How analyzing chemicals in stormwater runoff following desert monsoons will help cities design better rainwater harvesting systems.
The sun shines oppressively in the summer heat of Southern Arizona. In the distance, tall, dark, layered storm clouds dump rain—a hazy gray line connecting the sky and the land. The monsoons are rolling in.
The Carson Scholars program at the University of Arizona is dedicated to training the next generation of environmental researchers in the art of public communication, from writing to speaking. Partnering with Terrain.org, the program will present essays and other writing from students and alumni of the Carson Scholars Program—A Life of Science—with hopes of inspiring readers to understand not only research findings but the textures of the lives of scientists and others engaged in the crucial work of helping the planet along in an age of unprecedented change.
Residents take notice and begin wrapping up their afternoon activities and making their commutes home. The clouds draw closer to the city, bringing thunder and lightning, seemingly apocalyptic downpours. Within seconds, thick drops drench those unlucky enough to remain outside.
It’s dramatic: stately saguaros against the storms that flash violently. Streets flood, closing off low points throughout the city, choking access. The normally dry washes, or arroyos, come to life—water flowing through Tucson in the veins etched into the earth long before the city came.
This is when I get to work. I like to say my life revolves around the rain during monsoon season in Tucson, although that sounds much more romantic than it actually is. My hydrology team at the University of Arizona and I meet up and we head out to collect samples from the washes.
We do so with the aid of a machine that looks like R2-D2’s analog grandfather. Rather unimaginatively called an “autosampler,” it collects samples using two arms that extend into the water. One arm measures water levels while the other actually collects the samples.
In the lab we can take hours to filter the rainwater samples so they may be used for analysis. Using a vacuum to suck the dirty stormwater through two different filters, we fill four small bottles: a glass amber vial, a clear vial, and two smaller plastic bottles. Each will shed light on a different dimension of the water’s chemistry. And that’s what we’re after—those chemicals that will shed light on our questions. We are interested in looking at chemical compounds that are not only transported physically and/or retained by soils, but also transformed by life and human activity. Our analyses of chemical compounds such as dissolved organic carbon, physical tracers such as chloride, and nitrogen “species” such as nitrate, nitrite, and ammonium will help us piece together the story of both local ecology and the movement of water.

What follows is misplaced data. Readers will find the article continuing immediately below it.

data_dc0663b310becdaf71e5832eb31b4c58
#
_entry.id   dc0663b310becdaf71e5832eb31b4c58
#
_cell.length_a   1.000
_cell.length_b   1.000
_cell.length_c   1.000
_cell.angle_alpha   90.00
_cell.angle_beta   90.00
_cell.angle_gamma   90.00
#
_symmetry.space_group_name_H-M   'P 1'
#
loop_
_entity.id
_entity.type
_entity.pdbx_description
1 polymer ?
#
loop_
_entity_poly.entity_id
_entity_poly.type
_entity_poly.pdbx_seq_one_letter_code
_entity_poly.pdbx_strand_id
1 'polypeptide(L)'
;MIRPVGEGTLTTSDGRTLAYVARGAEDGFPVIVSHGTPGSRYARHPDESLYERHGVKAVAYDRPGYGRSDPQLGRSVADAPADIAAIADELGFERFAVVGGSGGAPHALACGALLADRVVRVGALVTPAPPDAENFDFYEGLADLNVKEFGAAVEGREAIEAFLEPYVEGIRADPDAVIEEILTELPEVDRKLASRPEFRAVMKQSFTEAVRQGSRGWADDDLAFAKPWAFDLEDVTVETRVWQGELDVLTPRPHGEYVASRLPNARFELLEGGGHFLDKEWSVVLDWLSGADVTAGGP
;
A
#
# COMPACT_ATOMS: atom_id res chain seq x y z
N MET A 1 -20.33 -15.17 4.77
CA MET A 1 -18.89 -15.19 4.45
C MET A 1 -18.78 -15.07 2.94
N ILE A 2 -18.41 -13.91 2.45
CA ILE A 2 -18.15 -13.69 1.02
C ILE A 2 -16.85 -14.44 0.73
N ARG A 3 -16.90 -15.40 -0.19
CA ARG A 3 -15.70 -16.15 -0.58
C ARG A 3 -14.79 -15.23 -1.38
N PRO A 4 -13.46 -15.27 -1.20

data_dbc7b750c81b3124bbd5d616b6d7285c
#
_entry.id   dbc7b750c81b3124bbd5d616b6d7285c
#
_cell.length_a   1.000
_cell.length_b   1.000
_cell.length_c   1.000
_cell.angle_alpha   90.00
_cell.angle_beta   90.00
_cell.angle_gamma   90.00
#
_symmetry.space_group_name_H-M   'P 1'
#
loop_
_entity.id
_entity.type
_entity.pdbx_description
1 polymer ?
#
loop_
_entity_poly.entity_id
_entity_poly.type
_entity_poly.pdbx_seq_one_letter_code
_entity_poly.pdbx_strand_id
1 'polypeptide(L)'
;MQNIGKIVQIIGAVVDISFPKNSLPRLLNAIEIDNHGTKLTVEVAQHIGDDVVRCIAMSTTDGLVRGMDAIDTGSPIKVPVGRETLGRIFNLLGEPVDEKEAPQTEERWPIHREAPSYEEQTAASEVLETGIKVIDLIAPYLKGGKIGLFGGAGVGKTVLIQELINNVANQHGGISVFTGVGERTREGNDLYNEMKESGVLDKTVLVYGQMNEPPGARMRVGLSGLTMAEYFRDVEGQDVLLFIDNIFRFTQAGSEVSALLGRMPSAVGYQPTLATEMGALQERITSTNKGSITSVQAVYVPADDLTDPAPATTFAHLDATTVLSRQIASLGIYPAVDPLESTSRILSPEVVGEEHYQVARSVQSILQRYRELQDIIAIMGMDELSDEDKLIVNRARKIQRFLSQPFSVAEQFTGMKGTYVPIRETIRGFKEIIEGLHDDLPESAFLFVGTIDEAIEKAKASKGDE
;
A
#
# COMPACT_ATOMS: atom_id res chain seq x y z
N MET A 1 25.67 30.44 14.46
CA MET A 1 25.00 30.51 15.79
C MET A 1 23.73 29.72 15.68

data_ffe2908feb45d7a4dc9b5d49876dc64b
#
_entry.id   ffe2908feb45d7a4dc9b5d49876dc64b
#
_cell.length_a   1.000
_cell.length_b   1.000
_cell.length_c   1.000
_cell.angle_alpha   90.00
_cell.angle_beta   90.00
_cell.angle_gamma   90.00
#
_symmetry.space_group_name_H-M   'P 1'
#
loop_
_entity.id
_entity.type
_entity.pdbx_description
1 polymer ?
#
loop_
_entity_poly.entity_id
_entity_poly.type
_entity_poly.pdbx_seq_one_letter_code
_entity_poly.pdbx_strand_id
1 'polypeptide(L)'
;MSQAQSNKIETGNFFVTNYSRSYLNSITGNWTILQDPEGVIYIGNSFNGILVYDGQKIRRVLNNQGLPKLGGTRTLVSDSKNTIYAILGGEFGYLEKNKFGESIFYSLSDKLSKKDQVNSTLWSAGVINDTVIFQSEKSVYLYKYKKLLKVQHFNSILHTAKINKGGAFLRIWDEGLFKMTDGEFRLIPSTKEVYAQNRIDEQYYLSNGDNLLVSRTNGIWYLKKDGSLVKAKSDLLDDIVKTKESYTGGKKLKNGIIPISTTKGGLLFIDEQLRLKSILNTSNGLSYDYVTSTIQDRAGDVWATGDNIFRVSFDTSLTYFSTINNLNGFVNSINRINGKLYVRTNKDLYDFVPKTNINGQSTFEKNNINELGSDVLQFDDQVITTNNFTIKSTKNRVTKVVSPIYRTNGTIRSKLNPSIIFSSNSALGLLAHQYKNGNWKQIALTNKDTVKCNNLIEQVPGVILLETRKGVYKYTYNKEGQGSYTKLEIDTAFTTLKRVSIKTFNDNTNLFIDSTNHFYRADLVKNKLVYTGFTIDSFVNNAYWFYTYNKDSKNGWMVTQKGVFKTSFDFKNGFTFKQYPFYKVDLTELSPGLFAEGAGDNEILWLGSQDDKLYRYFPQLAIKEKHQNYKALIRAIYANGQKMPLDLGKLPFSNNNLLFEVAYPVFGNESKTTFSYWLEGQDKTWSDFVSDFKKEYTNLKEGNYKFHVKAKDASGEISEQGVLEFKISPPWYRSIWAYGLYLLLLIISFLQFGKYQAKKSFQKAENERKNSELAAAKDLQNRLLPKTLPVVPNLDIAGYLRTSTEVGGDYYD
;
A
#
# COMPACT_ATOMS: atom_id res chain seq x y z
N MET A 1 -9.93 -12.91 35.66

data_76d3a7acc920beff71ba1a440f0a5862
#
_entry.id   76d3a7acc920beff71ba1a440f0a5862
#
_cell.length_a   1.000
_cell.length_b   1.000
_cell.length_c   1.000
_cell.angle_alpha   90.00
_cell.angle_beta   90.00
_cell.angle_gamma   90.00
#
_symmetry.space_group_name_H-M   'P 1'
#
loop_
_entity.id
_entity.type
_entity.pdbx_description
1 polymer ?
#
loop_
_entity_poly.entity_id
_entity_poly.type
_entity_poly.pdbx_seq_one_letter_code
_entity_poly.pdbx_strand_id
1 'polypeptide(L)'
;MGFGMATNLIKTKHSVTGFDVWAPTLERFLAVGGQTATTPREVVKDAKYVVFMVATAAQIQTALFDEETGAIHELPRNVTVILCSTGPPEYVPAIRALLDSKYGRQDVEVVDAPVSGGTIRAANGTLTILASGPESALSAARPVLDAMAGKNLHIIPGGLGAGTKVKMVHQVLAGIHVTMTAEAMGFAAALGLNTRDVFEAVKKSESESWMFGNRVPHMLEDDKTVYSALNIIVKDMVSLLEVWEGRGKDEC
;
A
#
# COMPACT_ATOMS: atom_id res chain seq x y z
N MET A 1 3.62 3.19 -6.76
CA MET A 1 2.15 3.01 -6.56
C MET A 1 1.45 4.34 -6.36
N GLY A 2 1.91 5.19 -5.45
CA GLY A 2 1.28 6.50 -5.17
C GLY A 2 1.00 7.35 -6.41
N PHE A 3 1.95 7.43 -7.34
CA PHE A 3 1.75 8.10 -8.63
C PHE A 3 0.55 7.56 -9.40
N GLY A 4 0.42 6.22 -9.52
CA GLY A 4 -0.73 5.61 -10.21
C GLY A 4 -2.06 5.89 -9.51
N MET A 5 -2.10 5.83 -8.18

We want to understand how rainwater harvesting basins function at collecting stormwater that runs through the city streets. These basins are randomly distributed in Tucson, each with its own peculiar design and mini-ecosystem. The streetside basins range in size, but generally they are small, containing a tree or two with plants or rocks in between. The basins are installed to address a fundamental problem of Tucson and cities everywhere: too much concrete.
Concrete does not absorb water well, leading to excessive stormwater and so, in heavy rains, choking off transportation and leading to short-term flooding. Cities that install rainwater harvesting basins are trying to combat this problem by getting the water to flow or percolate back into the ground—an idea that’s taken hold globally with the creation of the “sponge city.”
This is more than a matter of mere temporary convenience for residents when it’s raining hard. Flooding in cities is a pressing issue of climate change. As storms get stronger and more intense, where do we put the water? We’ve been witness to catastrophic flooding in cities throughout the country, the most intense floods coming on the heels of historic hurricanes like Harvey, Florence, and Maria.